September 23, 2015 – A status report on the progress of the 2045 Quad Cities Long Range Transportation Plan was given by Gena McCullough, Planning Director. Visioning, public input, and development of plan goals and objectives have been underway for the last 18 months.
Public outreach has included or will include the following:
- Household Travel Survey (Winter 2013-14)
- Web-Based Public Engagement – MindMixer (Spring 2014)
- Public Input Meetings (Spring 2014)
- Public Survey Assessment (Fall 2014)
- Other Stakeholder Outreach
- Policy & Technical Committee Meetings (2012-2015)
- Land Use Based – Local Govt. TAZ Future Population-Employment Analysis (Winter 2014-15)
- Mode-Based & Other Safety-Security (Trails Committee, Transit Managers, Air Quality Task Force, Traffic Safety Groups, etc.) (Spring/Summer 2015)
- Multi-Cultural Diversity Public Outreach (Fall 2015)
- Resource Agencies (Fall 2015)
- Presentations to Organizations/Service Clubs/Groups (Spring 2014-Fall 2015)
Other planning efforts have contributed to the plan including Bettendorf and Davenport transit route analyses, development of a web-based interactive trails site, and the Bi-State Region freight plan. With the completion of a full draft, several public meetings will be scheduled in early 2016 to overview the results of the plan.
Staff is currently working on transportation system indicators, performance measures, and targets. Existing conditions for the various modes, such as roads, transit, and bicycle/pedestrian travel, are being compiled. The travel model to predict future traffic is nearing completion. This will help with analyzing, prioritizing, and programming future roadway projects.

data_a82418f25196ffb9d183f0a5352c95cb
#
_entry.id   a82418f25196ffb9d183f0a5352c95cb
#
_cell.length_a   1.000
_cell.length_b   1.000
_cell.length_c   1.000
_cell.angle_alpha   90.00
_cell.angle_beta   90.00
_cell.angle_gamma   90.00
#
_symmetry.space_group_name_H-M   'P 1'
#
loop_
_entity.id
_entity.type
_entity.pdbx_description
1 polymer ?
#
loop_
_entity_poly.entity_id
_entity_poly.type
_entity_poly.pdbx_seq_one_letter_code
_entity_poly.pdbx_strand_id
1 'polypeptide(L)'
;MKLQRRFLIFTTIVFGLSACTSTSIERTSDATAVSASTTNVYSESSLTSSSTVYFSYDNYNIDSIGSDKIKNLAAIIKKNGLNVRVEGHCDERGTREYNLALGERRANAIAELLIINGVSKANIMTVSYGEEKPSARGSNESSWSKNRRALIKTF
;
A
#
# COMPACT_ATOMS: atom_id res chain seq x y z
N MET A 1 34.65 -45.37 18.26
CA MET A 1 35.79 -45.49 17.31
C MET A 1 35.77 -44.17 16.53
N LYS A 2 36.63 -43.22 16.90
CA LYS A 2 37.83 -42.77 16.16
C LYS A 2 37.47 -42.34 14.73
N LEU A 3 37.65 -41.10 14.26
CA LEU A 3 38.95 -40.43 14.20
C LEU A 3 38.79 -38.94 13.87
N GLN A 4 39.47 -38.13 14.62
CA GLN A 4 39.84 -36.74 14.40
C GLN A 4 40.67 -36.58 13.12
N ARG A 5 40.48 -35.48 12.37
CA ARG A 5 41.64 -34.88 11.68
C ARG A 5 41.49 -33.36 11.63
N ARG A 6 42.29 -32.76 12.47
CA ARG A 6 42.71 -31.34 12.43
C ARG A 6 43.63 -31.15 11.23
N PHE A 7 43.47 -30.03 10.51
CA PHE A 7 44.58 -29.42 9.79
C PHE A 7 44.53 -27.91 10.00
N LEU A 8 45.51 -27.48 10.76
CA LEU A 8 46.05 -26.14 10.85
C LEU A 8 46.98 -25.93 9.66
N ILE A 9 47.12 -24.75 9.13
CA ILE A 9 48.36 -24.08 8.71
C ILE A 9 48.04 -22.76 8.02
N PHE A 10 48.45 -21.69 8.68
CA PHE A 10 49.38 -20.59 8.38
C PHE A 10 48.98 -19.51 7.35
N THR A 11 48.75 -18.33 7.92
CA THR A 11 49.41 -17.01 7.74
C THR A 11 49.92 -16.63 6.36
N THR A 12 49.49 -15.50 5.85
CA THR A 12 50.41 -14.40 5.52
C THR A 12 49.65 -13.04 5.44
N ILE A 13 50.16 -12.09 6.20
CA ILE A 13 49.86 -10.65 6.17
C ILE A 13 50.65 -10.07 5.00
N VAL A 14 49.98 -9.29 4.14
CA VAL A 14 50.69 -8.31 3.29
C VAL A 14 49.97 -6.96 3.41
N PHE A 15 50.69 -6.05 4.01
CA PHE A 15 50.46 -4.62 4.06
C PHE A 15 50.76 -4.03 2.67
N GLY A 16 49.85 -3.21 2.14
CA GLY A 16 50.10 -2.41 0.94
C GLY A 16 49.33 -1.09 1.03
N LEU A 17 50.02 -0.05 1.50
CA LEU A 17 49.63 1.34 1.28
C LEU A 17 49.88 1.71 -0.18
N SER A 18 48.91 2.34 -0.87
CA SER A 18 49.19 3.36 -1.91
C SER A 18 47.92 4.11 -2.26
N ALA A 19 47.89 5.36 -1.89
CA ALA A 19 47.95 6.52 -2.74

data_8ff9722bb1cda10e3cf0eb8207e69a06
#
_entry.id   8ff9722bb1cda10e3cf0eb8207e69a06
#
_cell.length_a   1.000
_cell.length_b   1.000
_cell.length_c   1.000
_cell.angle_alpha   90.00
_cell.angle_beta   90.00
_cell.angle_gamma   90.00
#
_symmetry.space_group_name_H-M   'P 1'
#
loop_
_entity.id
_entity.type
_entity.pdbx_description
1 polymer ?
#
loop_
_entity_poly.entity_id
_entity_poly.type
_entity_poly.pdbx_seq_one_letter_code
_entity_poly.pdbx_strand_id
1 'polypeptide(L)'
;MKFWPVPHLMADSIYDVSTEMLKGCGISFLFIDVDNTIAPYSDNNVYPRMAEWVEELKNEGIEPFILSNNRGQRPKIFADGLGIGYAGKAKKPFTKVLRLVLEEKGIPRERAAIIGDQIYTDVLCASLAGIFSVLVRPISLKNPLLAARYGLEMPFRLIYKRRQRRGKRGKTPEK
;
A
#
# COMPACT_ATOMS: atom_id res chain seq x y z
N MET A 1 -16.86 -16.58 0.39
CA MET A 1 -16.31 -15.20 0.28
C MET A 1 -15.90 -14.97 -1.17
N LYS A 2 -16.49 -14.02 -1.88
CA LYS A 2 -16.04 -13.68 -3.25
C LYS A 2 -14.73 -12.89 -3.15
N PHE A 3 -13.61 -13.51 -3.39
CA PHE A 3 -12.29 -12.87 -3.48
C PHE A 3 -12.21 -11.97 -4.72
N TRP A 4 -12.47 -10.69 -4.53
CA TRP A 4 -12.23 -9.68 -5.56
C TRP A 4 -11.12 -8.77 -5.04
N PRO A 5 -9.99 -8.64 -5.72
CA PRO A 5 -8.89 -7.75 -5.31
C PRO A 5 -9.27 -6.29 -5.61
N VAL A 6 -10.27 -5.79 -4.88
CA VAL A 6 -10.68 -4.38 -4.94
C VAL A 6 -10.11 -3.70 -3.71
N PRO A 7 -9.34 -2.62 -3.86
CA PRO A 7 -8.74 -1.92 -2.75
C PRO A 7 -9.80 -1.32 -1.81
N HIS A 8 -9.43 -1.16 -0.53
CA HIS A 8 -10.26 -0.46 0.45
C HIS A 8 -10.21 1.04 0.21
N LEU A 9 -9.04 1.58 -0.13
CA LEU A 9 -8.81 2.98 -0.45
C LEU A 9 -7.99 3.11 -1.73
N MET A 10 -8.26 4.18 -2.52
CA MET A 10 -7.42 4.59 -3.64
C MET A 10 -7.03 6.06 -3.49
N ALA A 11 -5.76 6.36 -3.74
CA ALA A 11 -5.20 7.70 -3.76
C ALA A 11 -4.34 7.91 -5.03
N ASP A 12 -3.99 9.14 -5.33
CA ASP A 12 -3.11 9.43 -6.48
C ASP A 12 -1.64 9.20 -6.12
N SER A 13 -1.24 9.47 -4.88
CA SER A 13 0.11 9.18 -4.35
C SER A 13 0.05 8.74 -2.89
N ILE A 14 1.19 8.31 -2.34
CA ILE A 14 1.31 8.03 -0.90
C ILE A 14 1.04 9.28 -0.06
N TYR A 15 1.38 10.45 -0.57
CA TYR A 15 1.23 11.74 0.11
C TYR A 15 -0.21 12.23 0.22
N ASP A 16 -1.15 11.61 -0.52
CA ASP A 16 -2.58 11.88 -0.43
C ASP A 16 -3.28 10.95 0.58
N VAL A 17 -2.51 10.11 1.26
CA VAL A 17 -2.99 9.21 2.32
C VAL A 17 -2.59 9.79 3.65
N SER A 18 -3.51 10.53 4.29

The plan must also look at fiscal constraint. Looking 30 years into the future, our selection of road, transit, and trails projects must anticipate what can reasonably be expected in federal, state, and local funds. The Commission received handouts of three listings of projects. Projects were identified as “Needs Further Study,” “Big Projects,” and all roadway projects identified to date. The illustrative projects are those that require feasibility analysis and are likely projects with higher costs. These will require setting priorities and backing by the Quad Cities’ community to pursue the priorities over the long term. “Big Projects” are defined locally as those over $10 million dollars. With limited federal funds, it will be important to focus on projects that improve travel efficiency and reliability as well as support the local economy.
Ms. McCullough shared that one of the consensus priorities coming from the September 22 Transportation Policy and Technical Committees’ roundtable discussion was the need for a major investment study of the Mississippi River corridor, similar to 15 years ago when a 3-pronged approach led us to removing tolls from the Centennial Bridge, reconstruction of I-74 Mississippi River Corridor, and conceptual plans for an east Mississippi River bridge. With recommendations from the Freight Study to look at Mississippi River rail crossing improvements, a major investment study would be well timed to evaluate options to further road and rail crossing ability in the metro area.